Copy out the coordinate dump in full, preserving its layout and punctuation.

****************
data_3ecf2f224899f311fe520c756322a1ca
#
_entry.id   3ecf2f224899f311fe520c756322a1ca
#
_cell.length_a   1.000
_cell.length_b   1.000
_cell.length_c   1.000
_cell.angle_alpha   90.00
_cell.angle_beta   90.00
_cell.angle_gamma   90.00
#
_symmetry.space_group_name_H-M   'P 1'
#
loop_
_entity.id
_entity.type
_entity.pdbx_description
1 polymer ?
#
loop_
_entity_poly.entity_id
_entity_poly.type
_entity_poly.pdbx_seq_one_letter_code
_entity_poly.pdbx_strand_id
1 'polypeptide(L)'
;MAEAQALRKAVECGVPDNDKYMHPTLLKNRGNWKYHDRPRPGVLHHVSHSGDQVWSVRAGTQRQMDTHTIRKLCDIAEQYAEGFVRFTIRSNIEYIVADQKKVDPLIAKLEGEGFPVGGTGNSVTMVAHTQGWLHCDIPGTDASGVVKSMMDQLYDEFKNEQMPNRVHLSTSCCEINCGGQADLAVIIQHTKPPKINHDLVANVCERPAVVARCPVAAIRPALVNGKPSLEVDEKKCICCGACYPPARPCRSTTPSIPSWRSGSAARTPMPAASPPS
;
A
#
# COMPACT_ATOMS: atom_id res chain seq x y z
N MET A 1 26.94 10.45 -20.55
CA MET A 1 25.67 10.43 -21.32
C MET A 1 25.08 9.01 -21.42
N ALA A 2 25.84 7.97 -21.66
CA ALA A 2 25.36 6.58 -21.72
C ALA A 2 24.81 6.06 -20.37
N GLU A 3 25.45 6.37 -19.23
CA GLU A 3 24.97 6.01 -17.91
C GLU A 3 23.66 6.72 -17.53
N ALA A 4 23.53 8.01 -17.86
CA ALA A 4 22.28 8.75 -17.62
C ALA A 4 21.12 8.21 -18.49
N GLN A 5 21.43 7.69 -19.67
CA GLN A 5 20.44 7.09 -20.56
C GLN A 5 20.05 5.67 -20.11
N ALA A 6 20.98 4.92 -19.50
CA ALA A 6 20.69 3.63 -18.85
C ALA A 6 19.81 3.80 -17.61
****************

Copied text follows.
data_3ecf2f224899f311fe520c756322a1ca
#
_entry.id   3ecf2f224899f311fe520c756322a1ca
#
_cell.length_a   1.000
_cell.length_b   1.000
_cell.length_c   1.000
_cell.angle_alpha   90.00
_cell.angle_beta   90.00
_cell.angle_gamma   90.00
#
_symmetry.space_group_name_H-M   'P 1'
#
loop_
_entity.id
_entity.type
_entity.pdbx_description
1 polymer ?
#
loop_
_entity_poly.entity_id
_entity_poly.type
_entity_poly.pdbx_seq_one_letter_code
_entity_poly.pdbx_strand_id
1 'polypeptide(L)'
;MAEAQALRKAVECGVPDNDKYMHPTLLKNRGNWKYHDRPRPGVLHHVSHSGDQVWSVRAGTQRQMDTHTIRKLCDIAEQYAEGFVRFTIRSNIEYIVADQKKVDPLIAKLEGEGFPVGGTGNSVTMVAHTQGWLHCDIPGTDASGVVKSMMDQLYDEFKNEQMPNRVHLSTSCCEINCGGQADLAVIIQHTKPPKINHDLVANVCERPAVVARCPVAAIRPALVNGKPSLEVDEKKCICCGACYPPARPCRSTTPSIPSWRSGSAARTPMPAASPPS
;
A
#
# COMPACT_ATOMS: atom_id res chain seq x y z
N MET A 1 26.94 10.45 -20.55
CA MET A 1 25.67 10.43 -21.32
C MET A 1 25.08 9.01 -21.42
N ALA A 2 25.84 7.97 -21.66
CA ALA A 2 25.36 6.58 -21.72
C ALA A 2 24.81 6.06 -20.37
N GLU A 3 25.45 6.37 -19.23
CA GLU A 3 24.97 6.01 -17.91
C GLU A 3 23.66 6.72 -17.53
N ALA A 4 23.53 8.01 -17.86
CA ALA A 4 22.28 8.75 -17.62
C ALA A 4 21.12 8.21 -18.49
N GLN A 5 21.43 7.69 -19.67
CA GLN A 5 20.44 7.09 -20.56
C GLN A 5 20.05 5.67 -20.11
N ALA A 6 20.98 4.92 -19.50
CA ALA A 6 20.69 3.63 -18.85
C ALA A 6 19.81 3.80 -17.61